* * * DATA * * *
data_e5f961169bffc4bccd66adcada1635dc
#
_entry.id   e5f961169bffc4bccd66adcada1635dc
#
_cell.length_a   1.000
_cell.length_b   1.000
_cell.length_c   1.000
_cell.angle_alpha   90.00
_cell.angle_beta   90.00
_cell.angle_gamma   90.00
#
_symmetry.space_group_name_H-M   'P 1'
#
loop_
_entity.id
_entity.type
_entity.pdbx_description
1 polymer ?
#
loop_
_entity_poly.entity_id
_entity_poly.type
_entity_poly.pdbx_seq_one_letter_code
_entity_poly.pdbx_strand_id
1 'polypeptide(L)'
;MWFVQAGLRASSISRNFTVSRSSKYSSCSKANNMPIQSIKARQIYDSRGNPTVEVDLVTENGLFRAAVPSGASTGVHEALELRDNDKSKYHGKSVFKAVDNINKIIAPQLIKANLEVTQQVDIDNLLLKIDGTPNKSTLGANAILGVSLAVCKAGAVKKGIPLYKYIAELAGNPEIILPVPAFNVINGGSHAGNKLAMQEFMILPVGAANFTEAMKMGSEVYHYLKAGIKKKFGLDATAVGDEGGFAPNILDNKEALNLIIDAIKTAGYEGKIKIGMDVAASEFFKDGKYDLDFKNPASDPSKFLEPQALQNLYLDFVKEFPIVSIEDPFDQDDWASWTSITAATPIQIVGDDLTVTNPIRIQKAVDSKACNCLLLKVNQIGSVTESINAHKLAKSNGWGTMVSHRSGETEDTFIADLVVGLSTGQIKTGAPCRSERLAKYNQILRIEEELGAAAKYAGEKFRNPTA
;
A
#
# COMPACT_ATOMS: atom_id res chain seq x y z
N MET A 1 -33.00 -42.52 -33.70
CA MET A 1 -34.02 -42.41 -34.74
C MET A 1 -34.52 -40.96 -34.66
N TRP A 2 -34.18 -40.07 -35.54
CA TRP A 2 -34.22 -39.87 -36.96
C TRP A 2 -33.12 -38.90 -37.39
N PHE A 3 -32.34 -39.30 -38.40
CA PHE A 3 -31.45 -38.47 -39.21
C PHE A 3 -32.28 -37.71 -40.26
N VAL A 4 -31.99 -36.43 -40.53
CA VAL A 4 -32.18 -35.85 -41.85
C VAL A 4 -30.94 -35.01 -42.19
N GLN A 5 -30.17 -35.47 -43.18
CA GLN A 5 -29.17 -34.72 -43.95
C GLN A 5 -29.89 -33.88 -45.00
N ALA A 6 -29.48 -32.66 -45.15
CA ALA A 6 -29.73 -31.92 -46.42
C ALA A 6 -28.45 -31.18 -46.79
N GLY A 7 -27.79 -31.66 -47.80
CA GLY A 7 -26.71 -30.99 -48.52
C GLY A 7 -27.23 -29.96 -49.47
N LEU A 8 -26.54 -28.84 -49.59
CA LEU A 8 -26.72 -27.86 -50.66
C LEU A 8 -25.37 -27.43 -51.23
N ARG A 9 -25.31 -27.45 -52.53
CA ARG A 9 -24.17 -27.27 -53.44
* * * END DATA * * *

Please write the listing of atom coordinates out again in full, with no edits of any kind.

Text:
data_e5f961169bffc4bccd66adcada1635dc
#
_entry.id   e5f961169bffc4bccd66adcada1635dc
#
_cell.length_a   1.000
_cell.length_b   1.000
_cell.length_c   1.000
_cell.angle_alpha   90.00
_cell.angle_beta   90.00
_cell.angle_gamma   90.00
#
_symmetry.space_group_name_H-M   'P 1'
#
loop_
_entity.id
_entity.type
_entity.pdbx_description
1 polymer ?
#
loop_
_entity_poly.entity_id
_entity_poly.type
_entity_poly.pdbx_seq_one_letter_code
_entity_poly.pdbx_strand_id
1 'polypeptide(L)'
;MWFVQAGLRASSISRNFTVSRSSKYSSCSKANNMPIQSIKARQIYDSRGNPTVEVDLVTENGLFRAAVPSGASTGVHEALELRDNDKSKYHGKSVFKAVDNINKIIAPQLIKANLEVTQQVDIDNLLLKIDGTPNKSTLGANAILGVSLAVCKAGAVKKGIPLYKYIAELAGNPEIILPVPAFNVINGGSHAGNKLAMQEFMILPVGAANFTEAMKMGSEVYHYLKAGIKKKFGLDATAVGDEGGFAPNILDNKEALNLIIDAIKTAGYEGKIKIGMDVAASEFFKDGKYDLDFKNPASDPSKFLEPQALQNLYLDFVKEFPIVSIEDPFDQDDWASWTSITAATPIQIVGDDLTVTNPIRIQKAVDSKACNCLLLKVNQIGSVTESINAHKLAKSNGWGTMVSHRSGETEDTFIADLVVGLSTGQIKTGAPCRSERLAKYNQILRIEEELGAAAKYAGEKFRNPTA
;
A
#
# COMPACT_ATOMS: atom_id res chain seq x y z
N MET A 1 -33.00 -42.52 -33.70
CA MET A 1 -34.02 -42.41 -34.74
C MET A 1 -34.52 -40.96 -34.66
N TRP A 2 -34.18 -40.07 -35.54
CA TRP A 2 -34.22 -39.87 -36.96
C TRP A 2 -33.12 -38.90 -37.39
N PHE A 3 -32.34 -39.30 -38.40
CA PHE A 3 -31.45 -38.47 -39.21
C PHE A 3 -32.28 -37.71 -40.26
N VAL A 4 -31.99 -36.43 -40.53
CA VAL A 4 -32.18 -35.85 -41.85
C VAL A 4 -30.94 -35.01 -42.19
N GLN A 5 -30.17 -35.47 -43.18
CA GLN A 5 -29.17 -34.72 -43.95
C GLN A 5 -29.89 -33.88 -45.00
N ALA A 6 -29.48 -32.66 -45.15
CA ALA A 6 -29.73 -31.92 -46.42
C ALA A 6 -28.45 -31.18 -46.79
N GLY A 7 -27.79 -31.66 -47.80
CA GLY A 7 -26.71 -30.99 -48.52
C GLY A 7 -27.23 -29.96 -49.47
N LEU A 8 -26.54 -28.84 -49.59
CA LEU A 8 -26.72 -27.86 -50.66
C LEU A 8 -25.37 -27.43 -51.23
N ARG A 9 -25.31 -27.45 -52.53
CA ARG A 9 -24.17 -27.27 -53.44